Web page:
where

[22] Referring to Figure 3, the image line S1 is located at (x0, −y0) ≡ (u0, 2πv0), the image line S2 at (−x0, y0) ≡ (u0, πv0), and the image line S3 at (−x0, −y0) ≡ (u0, π + v0).

[23] By expanding the Hankel functions in series of elliptic-cylinder functions and utilizing properties of the angular Mathieu functions, it can be found that

which involves only odd Mathieu functions of even order. The diffracted field E1zd due to the presence of the trench in (x ≥ 0, y ≥ 0) and the total field inside the trench are given by, on consideration of the boundary conditions,

[24] The magnetic field is still related to the electric field by (10). The unknown modal coefficients el and fl are determined by imposing the continuity of the total tangential electric and magnetic fields across the interface ξ = 1 or u = 0, yielding

where

[25] The behavior of the field scattered by the DNG cavity may be examined at large distance by considering

where

is a far-field coefficient that depends not only on the angle of observation ϕ but also on the source location (u0, v0). In the derivation of (45), Ro2l(4)(c, u) in (39) was evaluated with an asymptotic expansion for the Mathieu radial function.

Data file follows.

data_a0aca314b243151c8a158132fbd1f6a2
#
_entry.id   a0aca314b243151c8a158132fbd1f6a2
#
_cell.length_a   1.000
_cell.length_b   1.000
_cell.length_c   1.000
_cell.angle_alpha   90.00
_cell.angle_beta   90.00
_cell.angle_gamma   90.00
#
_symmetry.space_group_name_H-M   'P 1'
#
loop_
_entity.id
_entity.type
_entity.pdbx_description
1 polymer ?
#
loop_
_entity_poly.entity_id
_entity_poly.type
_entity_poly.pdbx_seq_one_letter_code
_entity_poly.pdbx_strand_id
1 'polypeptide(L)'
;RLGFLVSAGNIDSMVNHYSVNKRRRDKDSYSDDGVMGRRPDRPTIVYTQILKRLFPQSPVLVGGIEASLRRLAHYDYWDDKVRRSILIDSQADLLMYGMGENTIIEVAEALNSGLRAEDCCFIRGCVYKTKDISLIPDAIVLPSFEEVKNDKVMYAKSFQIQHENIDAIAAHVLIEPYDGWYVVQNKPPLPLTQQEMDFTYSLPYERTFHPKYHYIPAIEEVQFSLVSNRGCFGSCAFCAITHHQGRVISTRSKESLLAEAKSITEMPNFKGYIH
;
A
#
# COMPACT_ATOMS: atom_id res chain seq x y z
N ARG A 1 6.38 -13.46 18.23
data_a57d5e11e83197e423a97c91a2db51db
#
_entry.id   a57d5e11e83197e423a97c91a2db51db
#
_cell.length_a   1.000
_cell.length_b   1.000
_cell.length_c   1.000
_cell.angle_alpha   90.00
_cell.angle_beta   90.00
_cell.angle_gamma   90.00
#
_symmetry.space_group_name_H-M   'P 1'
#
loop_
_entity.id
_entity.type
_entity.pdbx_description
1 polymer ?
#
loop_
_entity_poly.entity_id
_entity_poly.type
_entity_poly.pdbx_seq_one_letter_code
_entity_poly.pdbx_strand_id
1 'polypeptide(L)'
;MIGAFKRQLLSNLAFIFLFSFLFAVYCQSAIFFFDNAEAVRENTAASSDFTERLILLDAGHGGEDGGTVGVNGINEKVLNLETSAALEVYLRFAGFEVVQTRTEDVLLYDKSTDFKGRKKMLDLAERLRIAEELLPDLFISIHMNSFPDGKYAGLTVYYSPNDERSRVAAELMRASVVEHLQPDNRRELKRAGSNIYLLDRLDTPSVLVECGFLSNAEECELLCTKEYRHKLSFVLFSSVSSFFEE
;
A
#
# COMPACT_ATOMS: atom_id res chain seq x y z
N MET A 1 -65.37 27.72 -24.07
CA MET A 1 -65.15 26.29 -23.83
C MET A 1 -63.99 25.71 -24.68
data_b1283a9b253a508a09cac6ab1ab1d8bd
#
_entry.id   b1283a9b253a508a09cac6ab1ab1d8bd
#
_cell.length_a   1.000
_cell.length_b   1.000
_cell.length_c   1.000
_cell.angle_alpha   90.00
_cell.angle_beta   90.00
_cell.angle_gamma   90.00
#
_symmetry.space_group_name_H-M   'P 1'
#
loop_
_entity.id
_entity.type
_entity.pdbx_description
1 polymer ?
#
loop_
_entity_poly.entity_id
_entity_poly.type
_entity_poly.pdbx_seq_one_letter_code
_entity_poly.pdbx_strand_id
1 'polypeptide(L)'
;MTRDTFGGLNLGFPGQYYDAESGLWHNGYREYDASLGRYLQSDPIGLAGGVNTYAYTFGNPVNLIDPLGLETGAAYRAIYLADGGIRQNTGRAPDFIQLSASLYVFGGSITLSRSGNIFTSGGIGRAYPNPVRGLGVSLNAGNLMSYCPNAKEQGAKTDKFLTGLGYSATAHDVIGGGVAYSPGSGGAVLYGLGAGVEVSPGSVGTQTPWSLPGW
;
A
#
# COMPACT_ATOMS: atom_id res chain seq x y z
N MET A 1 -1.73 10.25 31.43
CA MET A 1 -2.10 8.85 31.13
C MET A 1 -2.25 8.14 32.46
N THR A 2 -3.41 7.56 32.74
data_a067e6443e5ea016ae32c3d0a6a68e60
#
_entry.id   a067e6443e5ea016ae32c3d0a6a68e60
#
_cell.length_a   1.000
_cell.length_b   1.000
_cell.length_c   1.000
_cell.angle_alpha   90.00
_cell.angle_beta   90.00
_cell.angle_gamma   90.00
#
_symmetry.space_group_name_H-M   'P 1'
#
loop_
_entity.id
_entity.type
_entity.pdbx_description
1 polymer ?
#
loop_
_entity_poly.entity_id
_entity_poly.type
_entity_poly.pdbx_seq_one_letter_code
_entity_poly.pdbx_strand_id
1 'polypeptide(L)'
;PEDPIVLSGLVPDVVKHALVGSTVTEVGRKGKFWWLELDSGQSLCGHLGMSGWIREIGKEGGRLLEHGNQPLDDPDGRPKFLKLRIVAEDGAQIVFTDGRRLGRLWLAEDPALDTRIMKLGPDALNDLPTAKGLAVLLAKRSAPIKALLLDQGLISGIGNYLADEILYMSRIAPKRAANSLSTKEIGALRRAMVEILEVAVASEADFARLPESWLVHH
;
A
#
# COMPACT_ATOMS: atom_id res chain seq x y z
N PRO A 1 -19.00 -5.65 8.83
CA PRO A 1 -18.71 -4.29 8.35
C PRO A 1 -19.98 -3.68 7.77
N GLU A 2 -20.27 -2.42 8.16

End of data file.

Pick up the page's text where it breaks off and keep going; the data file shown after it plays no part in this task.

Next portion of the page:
### 4.2. H Polarization

[26] The derivations are similar to those for E polarization, hence only the results are given. For a magnetic line source parallel to the z axis and located outside the trench at (x0, y0) ≡ (u0, v0) ≡ (ξ0, η0) the primary magnetic field is

Once again, the total magnetic field in medium 1, H1z, may be written as the sum of diffracted field and the geometrical-optics field. The geometrical-optics field H1zgo is the total field that would be present in the absence of the trench and is the sum of the fields due to four line sources, i.e., the primary line source and its three images

[27] The diffracted field H1zd due to the presence of the trench in (x ≥ 0, y ≥ 0) and the total field inside the trench are given by

[28] The electric field is related to the magnetic field by (25). The unknown modal coefficients gl and hl are determined by applying the boundary condition across u = 0, yielding

where

[29] Similarly, the behavior of the field scattered magnetic field by the DNG cavity may be examined at large distance by considering

where

is a far-field coefficients that depends not only on the angle of observation ϕ but also on the source location (u0, v0).

## 5. Numerical Results

[30] The evaluation of Mathieu functions was accomplished using the Fortran code described by Erricolo [2006]. The numerical results described in this section were obtained after summing the first 20 terms of the pertinent series and using the acceleration method described by Erricolo [2003].

### 5.1. Plane Wave Incidence

[31] The scattering effect of trench can be investigated easily by looking at the normalized bistatic RCS as given by (18) and (30). The value of c is controlled by the frequency and the focal distance d through

[32] What is important is the relative value of parameters inside and outside the trench, not their absolute value. Since the medium outside the trench is of infinite extent, it may be safely assumed to be free space; however, this restriction is not necessary for the validity of our calculations.